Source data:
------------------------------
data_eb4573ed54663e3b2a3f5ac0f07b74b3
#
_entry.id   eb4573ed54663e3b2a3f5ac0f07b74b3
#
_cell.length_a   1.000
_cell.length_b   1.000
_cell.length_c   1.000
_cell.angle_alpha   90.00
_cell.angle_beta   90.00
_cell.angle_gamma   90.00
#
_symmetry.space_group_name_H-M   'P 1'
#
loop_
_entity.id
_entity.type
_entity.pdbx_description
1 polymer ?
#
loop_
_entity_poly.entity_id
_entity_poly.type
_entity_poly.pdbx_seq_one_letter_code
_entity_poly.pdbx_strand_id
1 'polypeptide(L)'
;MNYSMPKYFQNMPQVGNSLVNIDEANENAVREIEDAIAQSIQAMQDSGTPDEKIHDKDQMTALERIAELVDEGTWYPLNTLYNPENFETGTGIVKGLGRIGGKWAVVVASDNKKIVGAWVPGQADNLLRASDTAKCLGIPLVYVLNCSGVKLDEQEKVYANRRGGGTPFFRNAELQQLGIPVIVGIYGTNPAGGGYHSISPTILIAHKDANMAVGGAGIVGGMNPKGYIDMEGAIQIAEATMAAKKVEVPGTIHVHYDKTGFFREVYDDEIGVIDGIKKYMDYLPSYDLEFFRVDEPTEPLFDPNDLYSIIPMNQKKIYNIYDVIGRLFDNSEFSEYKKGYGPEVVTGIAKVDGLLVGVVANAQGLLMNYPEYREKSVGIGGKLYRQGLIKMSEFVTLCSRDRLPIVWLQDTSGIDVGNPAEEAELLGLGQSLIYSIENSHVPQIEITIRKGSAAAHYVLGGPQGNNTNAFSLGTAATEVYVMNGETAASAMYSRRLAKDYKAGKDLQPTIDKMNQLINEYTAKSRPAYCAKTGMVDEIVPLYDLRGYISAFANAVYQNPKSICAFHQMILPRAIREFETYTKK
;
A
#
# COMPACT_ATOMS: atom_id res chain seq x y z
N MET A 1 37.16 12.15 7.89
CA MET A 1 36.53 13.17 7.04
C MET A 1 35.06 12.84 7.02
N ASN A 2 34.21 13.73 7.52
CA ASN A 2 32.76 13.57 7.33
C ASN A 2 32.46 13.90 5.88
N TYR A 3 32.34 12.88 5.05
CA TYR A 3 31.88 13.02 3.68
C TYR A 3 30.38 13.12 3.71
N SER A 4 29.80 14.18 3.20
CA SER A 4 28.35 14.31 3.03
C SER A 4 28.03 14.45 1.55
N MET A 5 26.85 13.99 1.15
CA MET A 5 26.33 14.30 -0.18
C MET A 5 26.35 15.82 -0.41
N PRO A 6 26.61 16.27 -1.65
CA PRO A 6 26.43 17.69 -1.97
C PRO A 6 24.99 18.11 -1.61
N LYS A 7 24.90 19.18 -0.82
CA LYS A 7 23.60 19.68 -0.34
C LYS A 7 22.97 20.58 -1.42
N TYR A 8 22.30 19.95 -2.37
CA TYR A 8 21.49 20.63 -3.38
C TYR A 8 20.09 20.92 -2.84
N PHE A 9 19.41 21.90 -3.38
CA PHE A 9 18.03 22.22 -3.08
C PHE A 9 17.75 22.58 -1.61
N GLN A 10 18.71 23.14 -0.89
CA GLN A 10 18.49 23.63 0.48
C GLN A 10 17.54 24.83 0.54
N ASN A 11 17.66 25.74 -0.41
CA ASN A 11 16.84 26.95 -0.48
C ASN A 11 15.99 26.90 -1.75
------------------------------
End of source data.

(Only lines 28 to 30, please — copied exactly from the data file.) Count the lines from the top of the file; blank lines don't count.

A
#
# COMPACT_ATOMS: atom_id res chain seq x y z